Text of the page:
"I think people make decisions on how they spend money, on how they operate an organization in the public realm based on how they view the role of government in their life," Beard said. "Personally, from my perspective, I think it's only fair that a voter understands what the mindset is of a potential candidate, in terms of how they believe that government should operate — whether it's a school board, whether it's a township or whether it's city council."
Beard said the McLean County GOP kicked off a series of school board race workshops in a response to a "public cry" to the party for "more involvement in what's happening in our schools." That was in addition to a subgroup in the party, called the Schools Advocacy Group (SAG).
"As a political entity, elections are what we're about," she said. "So people came to us. People are wanting to be on school boards, they are wanting to make a change on school boards, but they're intimidated by the election process. That's, of course, where we can come in and equip."
In some ways, interest in these boards and how people can participate or even become a member themselves is a good thing, said Illinois Association of School Boards executive director Thomas Bertrand.
"It's good to have that level of public engagement — it's very important. We need public engagement in our schools and looking for ways to get involved and to be supportive," he said.
Partisanship — not participation — is Bertrand's concern.
"I think there's risk whenever a board member is clearly partisan," he said. "Frankly, we're at a time where people want to push nonpartisan positions to be more partisan. And I think there's danger in that: Ultimately, school board service is about representing the entire community and serving all of the students and their families."
IASB serves as a support and advocacy group for more than 840 Illinois school districts; until last year, it fell underneath the National School Boards Association.
In addition to legal information, trainings, and conferences, IASB also provides its members a code of conduct template that it suggests boards adopt; in that code, board members pledge to "represent all school district constituents honestly and equally" and refuse "to surrender responsibilities to special interest or partisan groups."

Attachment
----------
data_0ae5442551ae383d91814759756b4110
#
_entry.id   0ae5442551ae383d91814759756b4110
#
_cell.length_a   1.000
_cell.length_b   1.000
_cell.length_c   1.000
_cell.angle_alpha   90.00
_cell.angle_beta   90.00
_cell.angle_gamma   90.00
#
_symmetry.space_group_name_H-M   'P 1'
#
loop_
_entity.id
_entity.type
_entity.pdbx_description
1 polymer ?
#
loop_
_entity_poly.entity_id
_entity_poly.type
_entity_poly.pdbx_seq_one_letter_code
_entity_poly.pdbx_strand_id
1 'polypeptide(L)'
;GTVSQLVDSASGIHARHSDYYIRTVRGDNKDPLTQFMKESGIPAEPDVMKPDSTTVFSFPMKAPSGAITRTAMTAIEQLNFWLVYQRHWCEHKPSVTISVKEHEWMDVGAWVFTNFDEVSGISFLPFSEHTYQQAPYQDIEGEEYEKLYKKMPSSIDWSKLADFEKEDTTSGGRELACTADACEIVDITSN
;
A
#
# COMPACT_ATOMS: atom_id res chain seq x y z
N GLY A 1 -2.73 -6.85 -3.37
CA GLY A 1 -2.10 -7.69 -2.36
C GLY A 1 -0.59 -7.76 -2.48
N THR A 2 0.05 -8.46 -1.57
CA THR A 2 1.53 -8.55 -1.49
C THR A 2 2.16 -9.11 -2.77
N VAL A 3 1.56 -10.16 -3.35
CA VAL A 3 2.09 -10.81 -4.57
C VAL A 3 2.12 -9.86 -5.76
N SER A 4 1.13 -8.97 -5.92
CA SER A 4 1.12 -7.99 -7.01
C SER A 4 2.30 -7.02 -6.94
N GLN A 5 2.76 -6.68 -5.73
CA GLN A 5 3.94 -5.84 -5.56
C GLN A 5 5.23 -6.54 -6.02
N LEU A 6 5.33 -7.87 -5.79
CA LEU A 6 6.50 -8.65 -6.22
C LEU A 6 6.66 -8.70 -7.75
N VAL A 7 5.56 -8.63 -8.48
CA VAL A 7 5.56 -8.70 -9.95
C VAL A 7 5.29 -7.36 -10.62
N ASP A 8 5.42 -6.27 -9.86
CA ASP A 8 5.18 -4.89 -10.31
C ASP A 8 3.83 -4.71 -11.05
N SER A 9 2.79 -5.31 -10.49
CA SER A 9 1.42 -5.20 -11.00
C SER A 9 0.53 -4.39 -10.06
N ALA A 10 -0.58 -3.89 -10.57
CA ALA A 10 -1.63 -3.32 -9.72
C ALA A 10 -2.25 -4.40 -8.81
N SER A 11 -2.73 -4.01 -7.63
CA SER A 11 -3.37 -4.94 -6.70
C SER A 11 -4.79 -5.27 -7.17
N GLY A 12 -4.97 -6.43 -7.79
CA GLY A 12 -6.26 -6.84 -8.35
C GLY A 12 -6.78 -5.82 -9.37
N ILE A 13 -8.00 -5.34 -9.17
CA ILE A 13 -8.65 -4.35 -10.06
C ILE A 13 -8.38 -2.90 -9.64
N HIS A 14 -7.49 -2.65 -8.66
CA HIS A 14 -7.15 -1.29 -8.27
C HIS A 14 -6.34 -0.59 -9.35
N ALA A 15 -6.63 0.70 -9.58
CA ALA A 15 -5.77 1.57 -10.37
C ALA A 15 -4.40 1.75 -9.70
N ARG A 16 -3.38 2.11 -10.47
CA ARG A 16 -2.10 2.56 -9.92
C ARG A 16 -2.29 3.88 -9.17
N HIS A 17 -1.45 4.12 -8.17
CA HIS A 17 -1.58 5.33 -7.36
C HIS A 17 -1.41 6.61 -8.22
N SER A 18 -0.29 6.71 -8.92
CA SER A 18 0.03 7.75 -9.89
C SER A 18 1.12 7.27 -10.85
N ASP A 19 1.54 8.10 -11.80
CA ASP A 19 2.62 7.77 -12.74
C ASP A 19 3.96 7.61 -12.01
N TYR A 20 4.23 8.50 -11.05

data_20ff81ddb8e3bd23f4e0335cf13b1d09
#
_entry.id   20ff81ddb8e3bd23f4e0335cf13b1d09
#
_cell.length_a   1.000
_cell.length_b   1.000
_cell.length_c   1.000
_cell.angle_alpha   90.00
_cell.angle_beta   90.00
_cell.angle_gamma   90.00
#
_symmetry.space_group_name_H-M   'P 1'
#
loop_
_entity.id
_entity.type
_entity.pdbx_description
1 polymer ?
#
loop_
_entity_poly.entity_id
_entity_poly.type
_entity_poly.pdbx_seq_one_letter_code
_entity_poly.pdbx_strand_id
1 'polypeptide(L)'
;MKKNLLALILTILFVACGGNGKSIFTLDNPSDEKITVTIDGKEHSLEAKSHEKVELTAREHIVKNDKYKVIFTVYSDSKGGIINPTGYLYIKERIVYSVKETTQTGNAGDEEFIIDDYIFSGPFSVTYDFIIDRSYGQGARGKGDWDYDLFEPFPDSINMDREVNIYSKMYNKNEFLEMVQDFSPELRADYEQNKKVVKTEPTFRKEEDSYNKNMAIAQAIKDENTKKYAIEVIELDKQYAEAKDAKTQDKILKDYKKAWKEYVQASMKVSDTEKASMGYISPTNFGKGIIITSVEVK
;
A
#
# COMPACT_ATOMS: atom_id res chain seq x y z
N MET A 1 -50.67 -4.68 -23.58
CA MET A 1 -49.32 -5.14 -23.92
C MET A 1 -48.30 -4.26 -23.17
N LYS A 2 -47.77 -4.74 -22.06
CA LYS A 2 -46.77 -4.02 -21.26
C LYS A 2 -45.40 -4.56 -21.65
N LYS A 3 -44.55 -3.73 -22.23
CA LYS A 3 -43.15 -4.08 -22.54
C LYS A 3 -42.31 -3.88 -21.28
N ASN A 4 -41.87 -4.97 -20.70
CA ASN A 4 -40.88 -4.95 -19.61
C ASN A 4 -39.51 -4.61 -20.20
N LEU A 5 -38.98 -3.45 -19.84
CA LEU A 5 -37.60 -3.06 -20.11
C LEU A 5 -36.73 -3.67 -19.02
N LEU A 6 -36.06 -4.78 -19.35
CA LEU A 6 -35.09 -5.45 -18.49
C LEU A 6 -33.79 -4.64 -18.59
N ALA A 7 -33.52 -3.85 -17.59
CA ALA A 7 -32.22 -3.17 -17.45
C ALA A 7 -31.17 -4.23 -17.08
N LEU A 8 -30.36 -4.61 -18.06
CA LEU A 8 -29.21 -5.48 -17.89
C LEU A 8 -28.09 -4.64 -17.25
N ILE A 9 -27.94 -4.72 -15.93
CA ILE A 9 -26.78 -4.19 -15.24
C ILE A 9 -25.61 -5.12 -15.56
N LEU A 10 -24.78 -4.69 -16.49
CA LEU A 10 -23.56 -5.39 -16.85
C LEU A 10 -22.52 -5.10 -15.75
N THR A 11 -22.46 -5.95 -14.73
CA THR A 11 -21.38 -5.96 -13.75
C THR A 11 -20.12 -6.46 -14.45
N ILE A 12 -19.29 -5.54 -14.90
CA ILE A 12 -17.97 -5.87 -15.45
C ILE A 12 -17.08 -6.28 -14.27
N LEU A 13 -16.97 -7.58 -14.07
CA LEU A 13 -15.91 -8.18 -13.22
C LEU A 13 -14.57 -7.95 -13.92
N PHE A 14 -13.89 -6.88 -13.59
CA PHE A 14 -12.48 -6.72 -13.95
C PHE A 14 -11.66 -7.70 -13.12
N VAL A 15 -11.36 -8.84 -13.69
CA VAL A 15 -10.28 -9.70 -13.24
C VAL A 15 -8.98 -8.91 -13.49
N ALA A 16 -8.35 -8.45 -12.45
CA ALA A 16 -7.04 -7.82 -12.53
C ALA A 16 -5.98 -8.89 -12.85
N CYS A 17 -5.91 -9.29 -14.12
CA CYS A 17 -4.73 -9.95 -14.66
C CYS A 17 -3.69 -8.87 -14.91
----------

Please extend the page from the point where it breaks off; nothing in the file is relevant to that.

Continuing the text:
Taking the long view
One of the longest-serving school board members in Illinois history is Gail Ann Briggs. Seated on the Unit 5 school board in 1976, she stayed until her retirement from the job in 2017.
In those 41 years, Briggs saw a lot of controversy — some overtly ideological, some less so. Ideological controversies included whether Unit 5 students should put on the 1954 play The Bad Seed; other controversies included redistricting.
"Some of it was disturbing. I remember being singled out at board meetings and people yelling from the audience, 'How can you do this, Gail?'" she said. "It's cyclic."
That said, Briggs emphasized that, no matter the tone, it's important that all people have the chance to express comments to the board.
"It's always important to hear out those interests, no matter in what manner they were presented," she said.
District 87's Fox Anvick would agree.
"When I first ran for school board, that's even what I said: I wanted to make sure that everybody's voice had a seat at the table. I would hope that everybody would feel like they could bring their voice to me so I can understand how decisions are impacting their family," she said. "And I think it's important to be able to hear everybody's voice and especially when you're talking about how to run a school district."
So why do some parents, like District 87 dad Mark Weaver, say they don't feel heard?
"It feels like there's this gap, like no matter what the board's decision is, parents should feel so disconnected right now," Weaver said in a previous interview with WGLT on the topic of masks in school.